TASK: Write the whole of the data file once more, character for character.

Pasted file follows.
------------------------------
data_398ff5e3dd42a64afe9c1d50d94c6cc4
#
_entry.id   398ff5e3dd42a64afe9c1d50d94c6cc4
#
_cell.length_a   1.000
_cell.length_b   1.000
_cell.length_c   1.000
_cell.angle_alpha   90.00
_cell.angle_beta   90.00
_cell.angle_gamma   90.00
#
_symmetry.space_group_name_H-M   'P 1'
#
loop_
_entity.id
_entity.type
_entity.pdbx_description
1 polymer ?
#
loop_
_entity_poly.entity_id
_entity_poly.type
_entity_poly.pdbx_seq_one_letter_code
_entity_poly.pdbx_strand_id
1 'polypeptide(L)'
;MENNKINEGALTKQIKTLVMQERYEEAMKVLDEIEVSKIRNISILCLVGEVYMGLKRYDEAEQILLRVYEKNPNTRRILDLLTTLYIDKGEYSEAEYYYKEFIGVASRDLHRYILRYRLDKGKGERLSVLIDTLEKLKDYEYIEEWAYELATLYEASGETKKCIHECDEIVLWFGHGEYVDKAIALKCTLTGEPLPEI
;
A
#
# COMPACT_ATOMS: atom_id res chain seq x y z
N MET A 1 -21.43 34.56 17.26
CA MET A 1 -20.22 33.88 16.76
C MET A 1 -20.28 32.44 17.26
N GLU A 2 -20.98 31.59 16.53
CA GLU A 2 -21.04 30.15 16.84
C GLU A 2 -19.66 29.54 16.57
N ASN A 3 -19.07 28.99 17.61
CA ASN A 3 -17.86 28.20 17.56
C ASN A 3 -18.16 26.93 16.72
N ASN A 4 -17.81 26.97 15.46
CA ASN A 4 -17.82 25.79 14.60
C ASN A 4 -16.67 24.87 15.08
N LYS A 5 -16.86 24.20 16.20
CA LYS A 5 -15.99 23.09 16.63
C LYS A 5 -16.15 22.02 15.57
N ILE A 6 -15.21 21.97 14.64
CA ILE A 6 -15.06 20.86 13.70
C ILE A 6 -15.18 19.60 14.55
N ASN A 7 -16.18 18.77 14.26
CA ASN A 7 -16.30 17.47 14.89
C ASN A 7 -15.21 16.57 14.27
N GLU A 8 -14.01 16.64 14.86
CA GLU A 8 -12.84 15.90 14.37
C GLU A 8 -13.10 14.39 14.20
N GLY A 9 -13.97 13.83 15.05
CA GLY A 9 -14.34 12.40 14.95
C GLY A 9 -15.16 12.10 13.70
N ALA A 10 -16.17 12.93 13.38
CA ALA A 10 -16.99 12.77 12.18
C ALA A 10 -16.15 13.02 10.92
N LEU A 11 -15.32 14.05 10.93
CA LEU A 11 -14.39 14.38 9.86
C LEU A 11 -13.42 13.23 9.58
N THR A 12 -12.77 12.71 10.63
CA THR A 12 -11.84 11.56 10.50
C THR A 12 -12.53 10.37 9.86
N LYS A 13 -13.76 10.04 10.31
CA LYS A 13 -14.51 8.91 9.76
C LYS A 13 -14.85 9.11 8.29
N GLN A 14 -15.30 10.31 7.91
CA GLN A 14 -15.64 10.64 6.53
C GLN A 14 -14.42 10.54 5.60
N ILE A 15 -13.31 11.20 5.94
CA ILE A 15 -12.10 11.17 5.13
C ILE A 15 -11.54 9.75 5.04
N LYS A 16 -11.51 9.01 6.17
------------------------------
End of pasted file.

data_398ff5e3dd42a64afe9c1d50d94c6cc4
#
_entry.id   398ff5e3dd42a64afe9c1d50d94c6cc4
#
_cell.length_a   1.000
_cell.length_b   1.000
_cell.length_c   1.000
_cell.angle_alpha   90.00
_cell.angle_beta   90.00
_cell.angle_gamma   90.00
#
_symmetry.space_group_name_H-M   'P 1'
#
loop_
_entity.id
_entity.type
_entity.pdbx_description
1 polymer ?
#
loop_
_entity_poly.entity_id
_entity_poly.type
_entity_poly.pdbx_seq_one_letter_code
_entity_poly.pdbx_strand_id
1 'polypeptide(L)'
;MENNKINEGALTKQIKTLVMQERYEEAMKVLDEIEVSKIRNISILCLVGEVYMGLKRYDEAEQILLRVYEKNPNTRRILDLLTTLYIDKGEYSEAEYYYKEFIGVASRDLHRYILRYRLDKGKGERLSVLIDTLEKLKDYEYIEEWAYELATLYEASGETKKCIHECDEIVLWFGHGEYVDKAIALKCTLTGEPLPEI
;
A
#
# COMPACT_ATOMS: atom_id res chain seq x y z
N MET A 1 -21.43 34.56 17.26
CA MET A 1 -20.22 33.88 16.76
C MET A 1 -20.28 32.44 17.26
N GLU A 2 -20.98 31.59 16.53
CA GLU A 2 -21.04 30.15 16.84
C GLU A 2 -19.66 29.54 16.57
N ASN A 3 -19.07 28.99 17.61
CA ASN A 3 -17.86 28.20 17.56
C ASN A 3 -18.16 26.93 16.72
N ASN A 4 -17.81 26.97 15.46
CA ASN A 4 -17.82 25.79 14.60
C ASN A 4 -16.67 24.87 15.08
N LYS A 5 -16.86 24.20 16.20
CA LYS A 5 -15.99 23.09 16.63
C LYS A 5 -16.15 22.02 15.57
N ILE A 6 -15.21 21.97 14.64
CA ILE A 6 -15.06 20.86 13.70
C ILE A 6 -15.18 19.60 14.55
N ASN A 7 -16.18 18.77 14.26
CA ASN A 7 -16.30 17.47 14.89
C ASN A 7 -15.21 16.57 14.27
N GLU A 8 -14.01 16.64 14.86
CA GLU A 8 -12.84 15.90 14.37
C GLU A 8 -13.10 14.39 14.20
N GLY A 9 -13.97 13.83 15.05
CA GLY A 9 -14.34 12.40 14.95
C GLY A 9 -15.16 12.10 13.70
N ALA A 10 -16.17 12.93 13.38
CA ALA A 10 -16.99 12.77 12.18
C ALA A 10 -16.15 13.02 10.92
N LEU A 11 -15.32 14.05 10.93
CA LEU A 11 -14.39 14.38 9.86
C LEU A 11 -13.42 13.23 9.58
N THR A 12 -12.77 12.71 10.63
CA THR A 12 -11.84 11.56 10.50
C THR A 12 -12.53 10.37 9.86
N LYS A 13 -13.76 10.04 10.31
CA LYS A 13 -14.51 8.91 9.76
C LYS A 13 -14.85 9.11 8.29
N GLN A 14 -15.30 10.31 7.91
CA GLN A 14 -15.64 10.64 6.53
C GLN A 14 -14.42 10.54 5.60
N ILE A 15 -13.31 11.20 5.94
CA ILE A 15 -12.10 11.17 5.13
C ILE A 15 -11.54 9.75 5.04
N LYS A 16 -11.51 9.01 6.17